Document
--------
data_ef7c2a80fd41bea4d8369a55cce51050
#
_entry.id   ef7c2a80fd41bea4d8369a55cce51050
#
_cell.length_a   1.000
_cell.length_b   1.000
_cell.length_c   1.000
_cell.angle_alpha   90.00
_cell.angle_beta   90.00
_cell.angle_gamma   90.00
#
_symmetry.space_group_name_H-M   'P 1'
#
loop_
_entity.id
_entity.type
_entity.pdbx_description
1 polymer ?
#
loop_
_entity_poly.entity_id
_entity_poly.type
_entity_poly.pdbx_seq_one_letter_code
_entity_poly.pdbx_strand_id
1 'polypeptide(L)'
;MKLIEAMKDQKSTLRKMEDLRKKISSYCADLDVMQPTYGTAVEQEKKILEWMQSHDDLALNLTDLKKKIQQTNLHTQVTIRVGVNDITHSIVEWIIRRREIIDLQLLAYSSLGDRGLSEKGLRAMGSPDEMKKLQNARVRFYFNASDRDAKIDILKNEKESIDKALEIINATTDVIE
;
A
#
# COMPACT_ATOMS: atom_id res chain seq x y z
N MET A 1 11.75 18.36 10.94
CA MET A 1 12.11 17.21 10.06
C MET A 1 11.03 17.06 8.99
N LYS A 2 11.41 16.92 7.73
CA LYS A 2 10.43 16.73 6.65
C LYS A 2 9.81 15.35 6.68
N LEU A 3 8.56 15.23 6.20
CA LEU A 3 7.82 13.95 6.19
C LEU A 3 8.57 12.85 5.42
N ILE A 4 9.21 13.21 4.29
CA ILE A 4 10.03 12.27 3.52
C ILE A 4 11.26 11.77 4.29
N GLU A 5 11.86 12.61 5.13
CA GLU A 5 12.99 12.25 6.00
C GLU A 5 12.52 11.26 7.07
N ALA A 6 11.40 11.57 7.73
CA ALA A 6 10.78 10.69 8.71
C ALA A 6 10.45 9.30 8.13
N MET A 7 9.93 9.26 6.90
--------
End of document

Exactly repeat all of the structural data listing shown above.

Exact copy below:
data_ef7c2a80fd41bea4d8369a55cce51050
#
_entry.id   ef7c2a80fd41bea4d8369a55cce51050
#
_cell.length_a   1.000
_cell.length_b   1.000
_cell.length_c   1.000
_cell.angle_alpha   90.00
_cell.angle_beta   90.00
_cell.angle_gamma   90.00
#
_symmetry.space_group_name_H-M   'P 1'
#
loop_
_entity.id
_entity.type
_entity.pdbx_description
1 polymer ?
#
loop_
_entity_poly.entity_id
_entity_poly.type
_entity_poly.pdbx_seq_one_letter_code
_entity_poly.pdbx_strand_id
1 'polypeptide(L)'
;MKLIEAMKDQKSTLRKMEDLRKKISSYCADLDVMQPTYGTAVEQEKKILEWMQSHDDLALNLTDLKKKIQQTNLHTQVTIRVGVNDITHSIVEWIIRRREIIDLQLLAYSSLGDRGLSEKGLRAMGSPDEMKKLQNARVRFYFNASDRDAKIDILKNEKESIDKALEIINATTDVIE
;
A
#
# COMPACT_ATOMS: atom_id res chain seq x y z
N MET A 1 11.75 18.36 10.94
CA MET A 1 12.11 17.21 10.06
C MET A 1 11.03 17.06 8.99
N LYS A 2 11.41 16.92 7.73
CA LYS A 2 10.43 16.73 6.65
C LYS A 2 9.81 15.35 6.68
N LEU A 3 8.56 15.23 6.20
CA LEU A 3 7.82 13.95 6.19
C LEU A 3 8.57 12.85 5.42
N ILE A 4 9.21 13.21 4.29
CA ILE A 4 10.03 12.27 3.52
C ILE A 4 11.26 11.77 4.29
N GLU A 5 11.86 12.61 5.13
CA GLU A 5 12.99 12.25 6.00
C GLU A 5 12.52 11.26 7.07
N ALA A 6 11.40 11.57 7.73
CA ALA A 6 10.78 10.69 8.71
C ALA A 6 10.45 9.30 8.13
N MET A 7 9.93 9.26 6.90